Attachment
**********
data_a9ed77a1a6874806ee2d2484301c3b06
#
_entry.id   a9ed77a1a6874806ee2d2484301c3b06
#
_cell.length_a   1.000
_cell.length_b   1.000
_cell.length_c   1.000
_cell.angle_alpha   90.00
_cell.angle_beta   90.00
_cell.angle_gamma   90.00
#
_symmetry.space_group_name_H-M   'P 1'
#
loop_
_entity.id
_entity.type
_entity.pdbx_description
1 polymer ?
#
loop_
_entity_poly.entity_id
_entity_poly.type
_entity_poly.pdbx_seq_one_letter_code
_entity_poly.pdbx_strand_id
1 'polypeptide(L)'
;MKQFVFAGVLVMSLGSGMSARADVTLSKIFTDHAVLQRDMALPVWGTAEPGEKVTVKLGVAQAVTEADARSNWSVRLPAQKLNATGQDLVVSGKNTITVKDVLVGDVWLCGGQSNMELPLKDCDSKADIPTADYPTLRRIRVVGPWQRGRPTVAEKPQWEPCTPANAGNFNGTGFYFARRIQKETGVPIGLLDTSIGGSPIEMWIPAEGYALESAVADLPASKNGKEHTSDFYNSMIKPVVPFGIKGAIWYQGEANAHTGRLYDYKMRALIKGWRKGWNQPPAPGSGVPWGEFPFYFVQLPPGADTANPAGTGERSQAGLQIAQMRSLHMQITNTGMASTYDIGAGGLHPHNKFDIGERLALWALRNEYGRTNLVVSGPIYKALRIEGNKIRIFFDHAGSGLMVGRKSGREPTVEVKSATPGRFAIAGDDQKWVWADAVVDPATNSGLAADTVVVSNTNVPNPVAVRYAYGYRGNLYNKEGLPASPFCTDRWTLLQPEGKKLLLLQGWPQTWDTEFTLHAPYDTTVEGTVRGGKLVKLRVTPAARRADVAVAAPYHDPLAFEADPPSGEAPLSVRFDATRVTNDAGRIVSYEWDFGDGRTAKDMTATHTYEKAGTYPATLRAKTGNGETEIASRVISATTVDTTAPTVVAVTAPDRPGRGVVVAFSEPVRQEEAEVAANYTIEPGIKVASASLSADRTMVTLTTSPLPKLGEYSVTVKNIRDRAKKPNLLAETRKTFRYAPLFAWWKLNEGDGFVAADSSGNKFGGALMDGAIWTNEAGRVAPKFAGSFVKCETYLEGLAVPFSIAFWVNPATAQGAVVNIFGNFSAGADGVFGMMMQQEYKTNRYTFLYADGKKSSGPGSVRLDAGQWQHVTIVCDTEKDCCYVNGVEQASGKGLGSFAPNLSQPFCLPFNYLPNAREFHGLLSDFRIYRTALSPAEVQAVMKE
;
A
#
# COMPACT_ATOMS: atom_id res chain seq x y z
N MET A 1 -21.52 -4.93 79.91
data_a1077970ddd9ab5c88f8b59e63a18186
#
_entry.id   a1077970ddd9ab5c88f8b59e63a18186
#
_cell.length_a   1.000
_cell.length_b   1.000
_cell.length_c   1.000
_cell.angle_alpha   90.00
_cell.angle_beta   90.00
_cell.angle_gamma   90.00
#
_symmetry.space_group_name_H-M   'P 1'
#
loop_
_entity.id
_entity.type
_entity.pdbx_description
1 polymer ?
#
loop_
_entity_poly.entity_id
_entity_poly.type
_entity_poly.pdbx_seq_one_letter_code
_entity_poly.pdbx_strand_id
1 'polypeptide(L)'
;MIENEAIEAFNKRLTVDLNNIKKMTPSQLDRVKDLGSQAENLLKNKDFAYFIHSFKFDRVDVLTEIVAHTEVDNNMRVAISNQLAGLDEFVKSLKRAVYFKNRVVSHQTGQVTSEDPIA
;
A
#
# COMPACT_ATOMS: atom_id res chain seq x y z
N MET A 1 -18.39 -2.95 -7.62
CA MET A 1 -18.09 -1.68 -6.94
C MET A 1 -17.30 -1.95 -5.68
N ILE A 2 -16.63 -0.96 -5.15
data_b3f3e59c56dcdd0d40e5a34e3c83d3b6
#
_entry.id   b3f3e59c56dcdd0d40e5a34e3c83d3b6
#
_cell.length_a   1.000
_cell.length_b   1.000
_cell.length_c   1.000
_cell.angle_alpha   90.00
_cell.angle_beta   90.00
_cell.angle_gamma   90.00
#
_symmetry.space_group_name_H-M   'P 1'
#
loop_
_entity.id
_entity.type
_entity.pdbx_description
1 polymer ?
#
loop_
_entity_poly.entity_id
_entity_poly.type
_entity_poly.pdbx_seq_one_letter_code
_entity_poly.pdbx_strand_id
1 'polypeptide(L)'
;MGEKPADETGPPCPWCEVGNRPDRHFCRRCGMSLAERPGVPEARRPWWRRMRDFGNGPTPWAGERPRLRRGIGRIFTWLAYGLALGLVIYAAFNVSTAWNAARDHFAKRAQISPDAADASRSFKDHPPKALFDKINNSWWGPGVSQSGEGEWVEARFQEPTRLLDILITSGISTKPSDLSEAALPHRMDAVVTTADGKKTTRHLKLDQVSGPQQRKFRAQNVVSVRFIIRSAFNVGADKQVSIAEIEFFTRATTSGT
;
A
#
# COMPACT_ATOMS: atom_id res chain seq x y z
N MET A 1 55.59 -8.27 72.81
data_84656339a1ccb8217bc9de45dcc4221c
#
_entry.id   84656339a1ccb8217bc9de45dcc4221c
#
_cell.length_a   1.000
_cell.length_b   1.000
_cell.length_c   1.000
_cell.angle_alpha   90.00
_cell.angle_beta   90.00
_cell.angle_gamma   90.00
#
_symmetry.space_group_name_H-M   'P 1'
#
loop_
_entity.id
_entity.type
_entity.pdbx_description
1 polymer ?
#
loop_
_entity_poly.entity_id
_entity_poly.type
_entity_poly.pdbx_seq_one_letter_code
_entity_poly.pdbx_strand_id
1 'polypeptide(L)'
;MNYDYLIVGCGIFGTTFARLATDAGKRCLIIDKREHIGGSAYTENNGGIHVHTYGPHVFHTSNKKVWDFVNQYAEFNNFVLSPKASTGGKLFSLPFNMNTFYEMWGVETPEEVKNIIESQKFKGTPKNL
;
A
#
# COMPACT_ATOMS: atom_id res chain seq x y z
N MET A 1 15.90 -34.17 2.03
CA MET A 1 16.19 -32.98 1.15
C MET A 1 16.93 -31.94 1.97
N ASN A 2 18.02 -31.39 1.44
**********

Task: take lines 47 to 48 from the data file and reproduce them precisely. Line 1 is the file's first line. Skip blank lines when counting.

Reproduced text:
_entity.type
_entity.pdbx_description